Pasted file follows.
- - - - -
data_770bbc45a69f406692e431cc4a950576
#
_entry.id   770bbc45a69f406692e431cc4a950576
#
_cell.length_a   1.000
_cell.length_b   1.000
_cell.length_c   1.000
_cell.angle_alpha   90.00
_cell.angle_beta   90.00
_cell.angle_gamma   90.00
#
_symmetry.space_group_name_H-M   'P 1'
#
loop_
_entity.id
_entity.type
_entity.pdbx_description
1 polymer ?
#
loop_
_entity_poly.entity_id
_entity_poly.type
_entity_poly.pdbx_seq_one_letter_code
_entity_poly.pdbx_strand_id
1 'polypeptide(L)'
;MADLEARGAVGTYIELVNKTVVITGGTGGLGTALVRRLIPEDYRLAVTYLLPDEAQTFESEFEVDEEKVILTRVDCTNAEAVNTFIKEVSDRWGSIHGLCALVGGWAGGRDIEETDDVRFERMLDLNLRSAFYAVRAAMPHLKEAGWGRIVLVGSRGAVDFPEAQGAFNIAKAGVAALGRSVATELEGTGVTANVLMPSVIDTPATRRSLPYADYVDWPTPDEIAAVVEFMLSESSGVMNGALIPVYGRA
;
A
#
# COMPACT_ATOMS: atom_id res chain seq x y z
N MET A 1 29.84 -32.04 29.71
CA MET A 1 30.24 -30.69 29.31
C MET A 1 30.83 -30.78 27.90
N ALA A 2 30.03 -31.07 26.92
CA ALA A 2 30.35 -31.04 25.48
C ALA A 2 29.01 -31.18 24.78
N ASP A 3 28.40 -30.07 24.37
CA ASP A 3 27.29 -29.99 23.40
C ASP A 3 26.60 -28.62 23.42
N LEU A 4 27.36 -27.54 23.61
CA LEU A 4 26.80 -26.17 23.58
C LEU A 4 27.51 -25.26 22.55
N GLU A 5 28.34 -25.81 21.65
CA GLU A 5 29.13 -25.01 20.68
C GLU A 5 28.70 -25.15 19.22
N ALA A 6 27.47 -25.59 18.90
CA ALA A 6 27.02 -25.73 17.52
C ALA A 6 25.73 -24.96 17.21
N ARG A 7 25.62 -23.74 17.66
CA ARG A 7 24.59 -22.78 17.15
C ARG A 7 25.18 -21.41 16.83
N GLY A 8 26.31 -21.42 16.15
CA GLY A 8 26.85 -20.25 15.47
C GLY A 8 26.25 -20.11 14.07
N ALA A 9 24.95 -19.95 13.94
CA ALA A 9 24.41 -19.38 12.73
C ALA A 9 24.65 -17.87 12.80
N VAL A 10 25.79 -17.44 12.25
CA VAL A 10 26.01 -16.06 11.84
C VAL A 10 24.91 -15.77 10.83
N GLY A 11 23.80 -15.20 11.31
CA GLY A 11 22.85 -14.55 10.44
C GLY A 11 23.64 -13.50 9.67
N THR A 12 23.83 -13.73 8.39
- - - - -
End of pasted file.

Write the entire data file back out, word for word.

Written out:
data_770bbc45a69f406692e431cc4a950576
#
_entry.id   770bbc45a69f406692e431cc4a950576
#
_cell.length_a   1.000
_cell.length_b   1.000
_cell.length_c   1.000
_cell.angle_alpha   90.00
_cell.angle_beta   90.00
_cell.angle_gamma   90.00
#
_symmetry.space_group_name_H-M   'P 1'
#
loop_
_entity.id
_entity.type
_entity.pdbx_description
1 polymer ?
#
loop_
_entity_poly.entity_id
_entity_poly.type
_entity_poly.pdbx_seq_one_letter_code
_entity_poly.pdbx_strand_id
1 'polypeptide(L)'
;MADLEARGAVGTYIELVNKTVVITGGTGGLGTALVRRLIPEDYRLAVTYLLPDEAQTFESEFEVDEEKVILTRVDCTNAEAVNTFIKEVSDRWGSIHGLCALVGGWAGGRDIEETDDVRFERMLDLNLRSAFYAVRAAMPHLKEAGWGRIVLVGSRGAVDFPEAQGAFNIAKAGVAALGRSVATELEGTGVTANVLMPSVIDTPATRRSLPYADYVDWPTPDEIAAVVEFMLSESSGVMNGALIPVYGRA
;
A
#
# COMPACT_ATOMS: atom_id res chain seq x y z
N MET A 1 29.84 -32.04 29.71
CA MET A 1 30.24 -30.69 29.31
C MET A 1 30.83 -30.78 27.90
N ALA A 2 30.03 -31.07 26.92
CA ALA A 2 30.35 -31.04 25.48
C ALA A 2 29.01 -31.18 24.78
N ASP A 3 28.40 -30.07 24.37
CA ASP A 3 27.29 -29.99 23.40
C ASP A 3 26.60 -28.62 23.42
N LEU A 4 27.36 -27.54 23.61
CA LEU A 4 26.80 -26.17 23.58
C LEU A 4 27.51 -25.26 22.55
N GLU A 5 28.34 -25.81 21.65
CA GLU A 5 29.13 -25.01 20.68
C GLU A 5 28.70 -25.15 19.22
N ALA A 6 27.47 -25.59 18.90
CA ALA A 6 27.02 -25.73 17.52
C ALA A 6 25.73 -24.96 17.21
N ARG A 7 25.62 -23.74 17.66
CA ARG A 7 24.59 -22.78 17.15
C ARG A 7 25.18 -21.41 16.83
N GLY A 8 26.31 -21.42 16.15
CA GLY A 8 26.85 -20.25 15.47
C GLY A 8 26.25 -20.11 14.07
N ALA A 9 24.95 -19.95 13.94
CA ALA A 9 24.41 -19.38 12.73
C ALA A 9 24.65 -17.87 12.80
N VAL A 10 25.79 -17.44 12.25
CA VAL A 10 26.01 -16.06 11.84
C VAL A 10 24.91 -15.77 10.83
N GLY A 11 23.80 -15.20 11.31
CA GLY A 11 22.85 -14.55 10.44
C GLY A 11 23.64 -13.50 9.67
N THR A 12 23.83 -13.73 8.39